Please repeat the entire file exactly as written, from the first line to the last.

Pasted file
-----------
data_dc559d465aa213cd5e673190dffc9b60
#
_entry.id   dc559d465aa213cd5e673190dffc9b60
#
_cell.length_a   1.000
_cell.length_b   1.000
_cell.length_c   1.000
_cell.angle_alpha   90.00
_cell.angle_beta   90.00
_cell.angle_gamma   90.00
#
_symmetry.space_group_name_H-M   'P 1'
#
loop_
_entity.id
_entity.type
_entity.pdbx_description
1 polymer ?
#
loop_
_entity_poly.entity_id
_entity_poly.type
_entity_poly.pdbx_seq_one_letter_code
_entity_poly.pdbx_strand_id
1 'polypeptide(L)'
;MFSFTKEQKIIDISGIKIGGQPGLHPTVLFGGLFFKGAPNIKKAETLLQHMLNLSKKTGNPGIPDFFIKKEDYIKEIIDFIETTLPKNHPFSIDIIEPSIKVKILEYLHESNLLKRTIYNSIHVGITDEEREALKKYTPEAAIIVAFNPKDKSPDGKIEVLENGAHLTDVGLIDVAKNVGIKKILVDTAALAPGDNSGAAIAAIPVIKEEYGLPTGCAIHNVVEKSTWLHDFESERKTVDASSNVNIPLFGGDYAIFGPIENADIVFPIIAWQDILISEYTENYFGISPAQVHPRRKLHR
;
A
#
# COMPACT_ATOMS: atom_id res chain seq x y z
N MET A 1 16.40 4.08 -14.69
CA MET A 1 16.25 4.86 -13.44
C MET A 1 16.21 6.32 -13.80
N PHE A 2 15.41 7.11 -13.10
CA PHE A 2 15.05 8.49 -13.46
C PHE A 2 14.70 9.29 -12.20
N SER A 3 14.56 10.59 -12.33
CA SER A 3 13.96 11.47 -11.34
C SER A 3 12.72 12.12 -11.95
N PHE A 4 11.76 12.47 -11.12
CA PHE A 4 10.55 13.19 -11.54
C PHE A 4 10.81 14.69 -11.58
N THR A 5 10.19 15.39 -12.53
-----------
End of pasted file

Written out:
data_dc559d465aa213cd5e673190dffc9b60
#
_entry.id   dc559d465aa213cd5e673190dffc9b60
#
_cell.length_a   1.000
_cell.length_b   1.000
_cell.length_c   1.000
_cell.angle_alpha   90.00
_cell.angle_beta   90.00
_cell.angle_gamma   90.00
#
_symmetry.space_group_name_H-M   'P 1'
#
loop_
_entity.id
_entity.type
_entity.pdbx_description
1 polymer ?
#
loop_
_entity_poly.entity_id
_entity_poly.type
_entity_poly.pdbx_seq_one_letter_code
_entity_poly.pdbx_strand_id
1 'polypeptide(L)'
;MFSFTKEQKIIDISGIKIGGQPGLHPTVLFGGLFFKGAPNIKKAETLLQHMLNLSKKTGNPGIPDFFIKKEDYIKEIIDFIETTLPKNHPFSIDIIEPSIKVKILEYLHESNLLKRTIYNSIHVGITDEEREALKKYTPEAAIIVAFNPKDKSPDGKIEVLENGAHLTDVGLIDVAKNVGIKKILVDTAALAPGDNSGAAIAAIPVIKEEYGLPTGCAIHNVVEKSTWLHDFESERKTVDASSNVNIPLFGGDYAIFGPIENADIVFPIIAWQDILISEYTENYFGISPAQVHPRRKLHR
;
A
#
# COMPACT_ATOMS: atom_id res chain seq x y z
N MET A 1 16.40 4.08 -14.69
CA MET A 1 16.25 4.86 -13.44
C MET A 1 16.21 6.32 -13.80
N PHE A 2 15.41 7.11 -13.10
CA PHE A 2 15.05 8.49 -13.46
C PHE A 2 14.70 9.29 -12.20
N SER A 3 14.56 10.59 -12.33
CA SER A 3 13.96 11.47 -11.34
C SER A 3 12.72 12.12 -11.95
N PHE A 4 11.76 12.47 -11.12
CA PHE A 4 10.55 13.19 -11.54
C PHE A 4 10.81 14.69 -11.58
N THR A 5 10.19 15.39 -12.53